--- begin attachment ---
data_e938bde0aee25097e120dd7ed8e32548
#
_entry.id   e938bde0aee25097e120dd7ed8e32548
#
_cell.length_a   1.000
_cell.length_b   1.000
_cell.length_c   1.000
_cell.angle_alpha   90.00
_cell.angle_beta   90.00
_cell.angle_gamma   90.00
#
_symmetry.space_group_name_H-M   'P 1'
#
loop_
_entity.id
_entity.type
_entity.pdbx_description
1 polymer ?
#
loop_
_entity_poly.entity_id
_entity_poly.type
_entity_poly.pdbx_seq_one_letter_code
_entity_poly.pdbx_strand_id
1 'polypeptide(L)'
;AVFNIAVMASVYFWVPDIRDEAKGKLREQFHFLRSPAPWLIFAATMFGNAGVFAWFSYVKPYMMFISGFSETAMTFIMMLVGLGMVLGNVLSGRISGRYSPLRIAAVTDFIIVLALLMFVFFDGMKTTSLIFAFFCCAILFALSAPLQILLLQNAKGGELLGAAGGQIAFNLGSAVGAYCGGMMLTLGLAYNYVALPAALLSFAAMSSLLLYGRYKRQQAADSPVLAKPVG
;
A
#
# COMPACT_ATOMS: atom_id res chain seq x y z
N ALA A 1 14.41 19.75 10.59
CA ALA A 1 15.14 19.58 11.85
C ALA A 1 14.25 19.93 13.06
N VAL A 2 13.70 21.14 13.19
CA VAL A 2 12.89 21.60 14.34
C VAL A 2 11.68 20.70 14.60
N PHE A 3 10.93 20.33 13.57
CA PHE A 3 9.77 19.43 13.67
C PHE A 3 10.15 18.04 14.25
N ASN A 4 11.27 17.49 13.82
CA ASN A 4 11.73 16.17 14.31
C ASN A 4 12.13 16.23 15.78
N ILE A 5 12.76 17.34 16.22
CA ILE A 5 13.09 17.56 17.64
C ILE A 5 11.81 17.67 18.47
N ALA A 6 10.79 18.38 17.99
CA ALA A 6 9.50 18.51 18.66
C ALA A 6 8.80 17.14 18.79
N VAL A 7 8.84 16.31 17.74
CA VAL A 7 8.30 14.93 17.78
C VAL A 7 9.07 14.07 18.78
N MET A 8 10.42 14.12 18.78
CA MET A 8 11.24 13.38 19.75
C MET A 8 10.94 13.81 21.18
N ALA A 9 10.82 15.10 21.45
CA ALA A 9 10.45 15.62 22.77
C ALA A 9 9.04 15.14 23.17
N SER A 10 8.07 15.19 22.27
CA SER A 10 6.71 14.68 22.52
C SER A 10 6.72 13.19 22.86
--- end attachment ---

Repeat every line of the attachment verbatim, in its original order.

data_e938bde0aee25097e120dd7ed8e32548
#
_entry.id   e938bde0aee25097e120dd7ed8e32548
#
_cell.length_a   1.000
_cell.length_b   1.000
_cell.length_c   1.000
_cell.angle_alpha   90.00
_cell.angle_beta   90.00
_cell.angle_gamma   90.00
#
_symmetry.space_group_name_H-M   'P 1'
#
loop_
_entity.id
_entity.type
_entity.pdbx_description
1 polymer ?
#
loop_
_entity_poly.entity_id
_entity_poly.type
_entity_poly.pdbx_seq_one_letter_code
_entity_poly.pdbx_strand_id
1 'polypeptide(L)'
;AVFNIAVMASVYFWVPDIRDEAKGKLREQFHFLRSPAPWLIFAATMFGNAGVFAWFSYVKPYMMFISGFSETAMTFIMMLVGLGMVLGNVLSGRISGRYSPLRIAAVTDFIIVLALLMFVFFDGMKTTSLIFAFFCCAILFALSAPLQILLLQNAKGGELLGAAGGQIAFNLGSAVGAYCGGMMLTLGLAYNYVALPAALLSFAAMSSLLLYGRYKRQQAADSPVLAKPVG
;
A
#
# COMPACT_ATOMS: atom_id res chain seq x y z
N ALA A 1 14.41 19.75 10.59
CA ALA A 1 15.14 19.58 11.85
C ALA A 1 14.25 19.93 13.06
N VAL A 2 13.70 21.14 13.19
CA VAL A 2 12.89 21.60 14.34
C VAL A 2 11.68 20.70 14.60
N PHE A 3 10.93 20.33 13.57
CA PHE A 3 9.77 19.43 13.67
C PHE A 3 10.15 18.04 14.25
N ASN A 4 11.27 17.49 13.82
CA ASN A 4 11.73 16.17 14.31
C ASN A 4 12.13 16.23 15.78
N ILE A 5 12.76 17.34 16.22
CA ILE A 5 13.09 17.56 17.64
C ILE A 5 11.81 17.67 18.47
N ALA A 6 10.79 18.38 17.99
CA ALA A 6 9.50 18.51 18.66
C ALA A 6 8.80 17.14 18.79
N VAL A 7 8.84 16.31 17.74
CA VAL A 7 8.30 14.93 17.78
C VAL A 7 9.07 14.07 18.78
N MET A 8 10.42 14.12 18.78
CA MET A 8 11.24 13.38 19.75
C MET A 8 10.94 13.81 21.18
N ALA A 9 10.82 15.10 21.45
CA ALA A 9 10.45 15.62 22.77
C ALA A 9 9.04 15.14 23.17
N SER A 10 8.07 15.19 22.27
CA SER A 10 6.71 14.68 22.52
C SER A 10 6.72 13.19 22.86